in legend and as a practice among the Celts (Peterson 53). There is historical
evidence to support this, as archeologists continue to find weapons and armor in
the lakes and ponds of
The origin of the name Excalibur can be traced through Celtic legends as well. Loomis writes, “The derivation of the famous brand Calibor, better known as Excalibur, from the sword Caledvwlch in The Mabinogion, and ultimately from the sword variously called Caladcolg or Caladbolg in the Irish sagas, is accepted by all scholars,” (Loomis 407). In Kulhwch, Arthur has a sword called Caledvwlch. The name is composed of two words, “calet” meaning hard and “bwlch” meaning notch (423). Loomis also argues, “The origin of the name Calibor or Caliborc has long been known, and forms one of the most impressive arguments for the infiltration of Welsh and even Irish names into Arthurian romance,” (423). Loomis’ argument can be best shown and supported in the following Celtic tales and their recognizable names, characters, and events.
Cattle Raid of Cooley in the Book of Dun Cow from the
Excalibur has origins in Welsh stories as well. In a set of poems known as The Welsh Triads, the sword was mentioned by the name Caledfwlch, “Above all there was his magnificent sword – Caledfwlch, the ‘Lightning Sword,’ associated with the old Lightning Gods,” (Williams 43). It belonged to Arthur, who was not called a king, but was a warrior with a great hall, a ship, many magical objects, and a wife named Gwenhwyfar. Taliesin, a sixth century Welsh poet, wrote The Spoils of Annwfn (49). In it, Arthur went on a mission to Annwfn (in the otherworld) to find a magic cauldron. On this trip he also found a, “flashing, deadly sword.” Caledfwlch, often written as a flashing or blazing sword, had otherworld origins in this tale (52). As legend progressed, this theme continued as Avalon became the most common forging place of Excalibur. As can be seen through similar names, events, and traits, Excalibur’s origins clearly lie, at least partly in Celtic and Welsh legends. From these legends, the sword developed into its popular role as Arthur’s sword.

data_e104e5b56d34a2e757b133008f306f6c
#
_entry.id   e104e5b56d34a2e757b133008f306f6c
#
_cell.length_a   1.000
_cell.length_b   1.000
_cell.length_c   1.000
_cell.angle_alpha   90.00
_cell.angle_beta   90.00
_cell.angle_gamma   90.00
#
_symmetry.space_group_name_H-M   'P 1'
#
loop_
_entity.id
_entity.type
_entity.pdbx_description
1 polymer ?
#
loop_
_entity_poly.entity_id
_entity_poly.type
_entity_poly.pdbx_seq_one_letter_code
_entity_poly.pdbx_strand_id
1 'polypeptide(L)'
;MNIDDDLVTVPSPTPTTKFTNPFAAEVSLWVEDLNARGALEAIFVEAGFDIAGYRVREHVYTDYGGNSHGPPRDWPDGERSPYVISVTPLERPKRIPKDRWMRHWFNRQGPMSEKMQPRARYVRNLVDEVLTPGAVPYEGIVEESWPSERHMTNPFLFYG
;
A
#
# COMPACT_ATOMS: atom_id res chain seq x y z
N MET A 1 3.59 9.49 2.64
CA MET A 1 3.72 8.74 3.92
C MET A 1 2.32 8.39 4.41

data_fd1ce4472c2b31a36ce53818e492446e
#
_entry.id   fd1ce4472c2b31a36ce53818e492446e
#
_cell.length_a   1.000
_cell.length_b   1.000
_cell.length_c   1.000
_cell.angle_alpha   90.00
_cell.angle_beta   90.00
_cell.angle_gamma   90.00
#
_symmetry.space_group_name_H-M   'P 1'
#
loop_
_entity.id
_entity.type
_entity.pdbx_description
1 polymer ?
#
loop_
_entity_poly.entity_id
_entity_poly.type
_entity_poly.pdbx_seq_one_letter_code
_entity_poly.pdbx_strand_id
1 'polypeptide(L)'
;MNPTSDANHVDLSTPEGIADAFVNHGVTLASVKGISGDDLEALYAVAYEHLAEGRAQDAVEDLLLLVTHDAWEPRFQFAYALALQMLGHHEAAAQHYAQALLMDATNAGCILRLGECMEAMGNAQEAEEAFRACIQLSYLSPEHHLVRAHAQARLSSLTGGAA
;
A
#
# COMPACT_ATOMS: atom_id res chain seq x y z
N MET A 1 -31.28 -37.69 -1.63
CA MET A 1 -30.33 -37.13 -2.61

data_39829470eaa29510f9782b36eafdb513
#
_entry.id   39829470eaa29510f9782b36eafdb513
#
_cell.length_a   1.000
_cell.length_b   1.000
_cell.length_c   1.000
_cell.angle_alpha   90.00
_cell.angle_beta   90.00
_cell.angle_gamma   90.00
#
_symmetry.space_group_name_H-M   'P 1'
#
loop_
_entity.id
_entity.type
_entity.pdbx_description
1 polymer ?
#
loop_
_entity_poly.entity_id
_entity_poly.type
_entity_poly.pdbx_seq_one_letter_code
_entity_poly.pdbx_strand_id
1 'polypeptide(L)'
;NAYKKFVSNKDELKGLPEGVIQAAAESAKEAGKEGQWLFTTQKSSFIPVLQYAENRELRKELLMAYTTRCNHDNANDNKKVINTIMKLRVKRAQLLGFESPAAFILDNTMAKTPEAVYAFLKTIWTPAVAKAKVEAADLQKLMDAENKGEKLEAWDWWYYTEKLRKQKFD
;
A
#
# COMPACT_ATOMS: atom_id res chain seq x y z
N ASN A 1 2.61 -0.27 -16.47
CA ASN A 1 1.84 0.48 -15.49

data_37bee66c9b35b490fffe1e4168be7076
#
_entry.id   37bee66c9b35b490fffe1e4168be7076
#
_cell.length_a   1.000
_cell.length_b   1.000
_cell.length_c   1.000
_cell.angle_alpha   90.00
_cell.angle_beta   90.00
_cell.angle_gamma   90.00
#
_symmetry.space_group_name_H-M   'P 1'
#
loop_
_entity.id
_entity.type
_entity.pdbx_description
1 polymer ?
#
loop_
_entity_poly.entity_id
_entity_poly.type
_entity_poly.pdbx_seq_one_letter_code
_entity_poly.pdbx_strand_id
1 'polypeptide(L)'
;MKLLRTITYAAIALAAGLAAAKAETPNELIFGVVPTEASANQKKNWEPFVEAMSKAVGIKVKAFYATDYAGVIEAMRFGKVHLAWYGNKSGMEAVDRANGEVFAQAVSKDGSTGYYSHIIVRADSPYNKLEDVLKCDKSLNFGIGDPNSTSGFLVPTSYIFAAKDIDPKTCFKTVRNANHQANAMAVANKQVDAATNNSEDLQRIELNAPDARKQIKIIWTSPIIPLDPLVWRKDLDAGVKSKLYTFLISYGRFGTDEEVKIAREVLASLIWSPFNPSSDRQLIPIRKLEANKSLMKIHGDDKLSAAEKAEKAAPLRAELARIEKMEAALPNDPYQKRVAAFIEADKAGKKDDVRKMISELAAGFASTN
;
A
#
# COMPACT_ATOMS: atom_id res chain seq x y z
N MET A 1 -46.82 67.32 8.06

evolution, Excalibur’s tale picked up many commonalities usually repeated in
each tale. Excalibur was given to Arthur through magical means, from Merlin or
the Lady of the
Monmouth is credited for first including Arthur’s sword in the legend (
While Chretien de Troyes does not mention Excalibur much, he is most noted for giving ownership of the sword to someone other than Arthur. In his Conte du Graal, “Escalibor” was Gawain’s sword (Brown “Grail” 117). As his writings came relatively early in Arthurian literature, second only to Monmouth, this was not considered a tradition breaking move. Gawain carried the sword, and it was, “the best sword that ever was, for it cut iron like wood,” (Loomis 421).